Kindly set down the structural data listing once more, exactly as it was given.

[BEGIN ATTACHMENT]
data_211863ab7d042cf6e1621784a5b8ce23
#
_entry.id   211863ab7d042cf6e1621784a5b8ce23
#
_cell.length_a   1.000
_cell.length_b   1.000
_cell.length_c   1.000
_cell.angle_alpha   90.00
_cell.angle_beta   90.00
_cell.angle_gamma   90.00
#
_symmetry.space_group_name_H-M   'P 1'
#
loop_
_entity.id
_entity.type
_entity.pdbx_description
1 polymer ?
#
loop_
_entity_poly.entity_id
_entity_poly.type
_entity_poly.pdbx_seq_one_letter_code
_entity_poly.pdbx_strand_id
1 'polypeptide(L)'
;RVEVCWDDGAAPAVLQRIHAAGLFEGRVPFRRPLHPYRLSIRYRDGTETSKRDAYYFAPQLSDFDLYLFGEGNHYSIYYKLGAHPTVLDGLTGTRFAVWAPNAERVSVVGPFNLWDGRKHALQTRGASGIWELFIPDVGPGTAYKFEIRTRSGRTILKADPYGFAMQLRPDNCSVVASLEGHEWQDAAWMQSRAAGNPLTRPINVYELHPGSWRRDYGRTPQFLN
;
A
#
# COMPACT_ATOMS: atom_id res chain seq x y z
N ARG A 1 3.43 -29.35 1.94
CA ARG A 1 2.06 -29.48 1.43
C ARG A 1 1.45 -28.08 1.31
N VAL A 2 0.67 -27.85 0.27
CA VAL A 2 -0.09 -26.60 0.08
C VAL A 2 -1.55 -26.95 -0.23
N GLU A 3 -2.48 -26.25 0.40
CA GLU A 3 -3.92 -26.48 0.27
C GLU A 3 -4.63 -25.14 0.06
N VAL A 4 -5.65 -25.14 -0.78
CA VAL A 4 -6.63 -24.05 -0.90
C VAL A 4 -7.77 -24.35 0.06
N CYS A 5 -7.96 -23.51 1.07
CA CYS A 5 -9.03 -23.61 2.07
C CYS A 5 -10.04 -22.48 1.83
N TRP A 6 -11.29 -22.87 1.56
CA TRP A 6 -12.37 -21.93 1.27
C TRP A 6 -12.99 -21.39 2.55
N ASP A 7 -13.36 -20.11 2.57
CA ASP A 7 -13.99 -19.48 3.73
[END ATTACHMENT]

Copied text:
data_211863ab7d042cf6e1621784a5b8ce23
#
_entry.id   211863ab7d042cf6e1621784a5b8ce23
#
_cell.length_a   1.000
_cell.length_b   1.000
_cell.length_c   1.000
_cell.angle_alpha   90.00
_cell.angle_beta   90.00
_cell.angle_gamma   90.00
#
_symmetry.space_group_name_H-M   'P 1'
#
loop_
_entity.id
_entity.type
_entity.pdbx_description
1 polymer ?
#
loop_
_entity_poly.entity_id
_entity_poly.type
_entity_poly.pdbx_seq_one_letter_code
_entity_poly.pdbx_strand_id
1 'polypeptide(L)'
;RVEVCWDDGAAPAVLQRIHAAGLFEGRVPFRRPLHPYRLSIRYRDGTETSKRDAYYFAPQLSDFDLYLFGEGNHYSIYYKLGAHPTVLDGLTGTRFAVWAPNAERVSVVGPFNLWDGRKHALQTRGASGIWELFIPDVGPGTAYKFEIRTRSGRTILKADPYGFAMQLRPDNCSVVASLEGHEWQDAAWMQSRAAGNPLTRPINVYELHPGSWRRDYGRTPQFLN
;
A
#
# COMPACT_ATOMS: atom_id res chain seq x y z
N ARG A 1 3.43 -29.35 1.94
CA ARG A 1 2.06 -29.48 1.43
C ARG A 1 1.45 -28.08 1.31
N VAL A 2 0.67 -27.85 0.27
CA VAL A 2 -0.09 -26.60 0.08
C VAL A 2 -1.55 -26.95 -0.23
N GLU A 3 -2.48 -26.25 0.40
CA GLU A 3 -3.92 -26.48 0.27
C GLU A 3 -4.63 -25.14 0.06
N VAL A 4 -5.65 -25.14 -0.78
CA VAL A 4 -6.63 -24.05 -0.90
C VAL A 4 -7.77 -24.35 0.06
N CYS A 5 -7.96 -23.51 1.07
CA CYS A 5 -9.03 -23.61 2.07
C CYS A 5 -10.04 -22.48 1.83
N TRP A 6 -11.29 -22.87 1.56
CA TRP A 6 -12.37 -21.93 1.27
C TRP A 6 -12.99 -21.39 2.55
N ASP A 7 -13.36 -20.11 2.57
CA ASP A 7 -13.99 -19.48 3.73